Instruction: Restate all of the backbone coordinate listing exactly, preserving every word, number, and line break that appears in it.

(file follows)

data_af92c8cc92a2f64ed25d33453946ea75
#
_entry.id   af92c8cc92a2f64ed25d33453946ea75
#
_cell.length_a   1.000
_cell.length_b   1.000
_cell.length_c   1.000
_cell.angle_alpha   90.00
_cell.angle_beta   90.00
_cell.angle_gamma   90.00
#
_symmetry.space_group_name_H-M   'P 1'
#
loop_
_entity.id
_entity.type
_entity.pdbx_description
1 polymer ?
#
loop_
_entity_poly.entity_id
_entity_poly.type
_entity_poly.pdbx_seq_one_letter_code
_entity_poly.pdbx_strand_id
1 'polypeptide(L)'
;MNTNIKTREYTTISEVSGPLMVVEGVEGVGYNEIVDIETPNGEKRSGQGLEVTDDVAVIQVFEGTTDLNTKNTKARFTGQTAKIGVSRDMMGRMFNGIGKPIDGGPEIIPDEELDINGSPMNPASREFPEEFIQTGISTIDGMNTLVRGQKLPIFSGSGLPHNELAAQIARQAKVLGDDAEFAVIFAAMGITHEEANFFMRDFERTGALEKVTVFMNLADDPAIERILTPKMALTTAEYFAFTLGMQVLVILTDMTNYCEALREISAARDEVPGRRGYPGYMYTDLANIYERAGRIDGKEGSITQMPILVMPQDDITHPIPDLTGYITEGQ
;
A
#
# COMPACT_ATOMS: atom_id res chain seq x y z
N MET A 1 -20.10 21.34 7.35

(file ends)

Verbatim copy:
data_af92c8cc92a2f64ed25d33453946ea75
#
_entry.id   af92c8cc92a2f64ed25d33453946ea75
#
_cell.length_a   1.000
_cell.length_b   1.000
_cell.length_c   1.000
_cell.angle_alpha   90.00
_cell.angle_beta   90.00
_cell.angle_gamma   90.00
#
_symmetry.space_group_name_H-M   'P 1'
#
loop_
_entity.id
_entity.type
_entity.pdbx_description
1 polymer ?
#
loop_
_entity_poly.entity_id
_entity_poly.type
_entity_poly.pdbx_seq_one_letter_code
_entity_poly.pdbx_strand_id
1 'polypeptide(L)'
;MNTNIKTREYTTISEVSGPLMVVEGVEGVGYNEIVDIETPNGEKRSGQGLEVTDDVAVIQVFEGTTDLNTKNTKARFTGQTAKIGVSRDMMGRMFNGIGKPIDGGPEIIPDEELDINGSPMNPASREFPEEFIQTGISTIDGMNTLVRGQKLPIFSGSGLPHNELAAQIARQAKVLGDDAEFAVIFAAMGITHEEANFFMRDFERTGALEKVTVFMNLADDPAIERILTPKMALTTAEYFAFTLGMQVLVILTDMTNYCEALREISAARDEVPGRRGYPGYMYTDLANIYERAGRIDGKEGSITQMPILVMPQDDITHPIPDLTGYITEGQ
;
A
#
# COMPACT_ATOMS: atom_id res chain seq x y z
N MET A 1 -20.10 21.34 7.35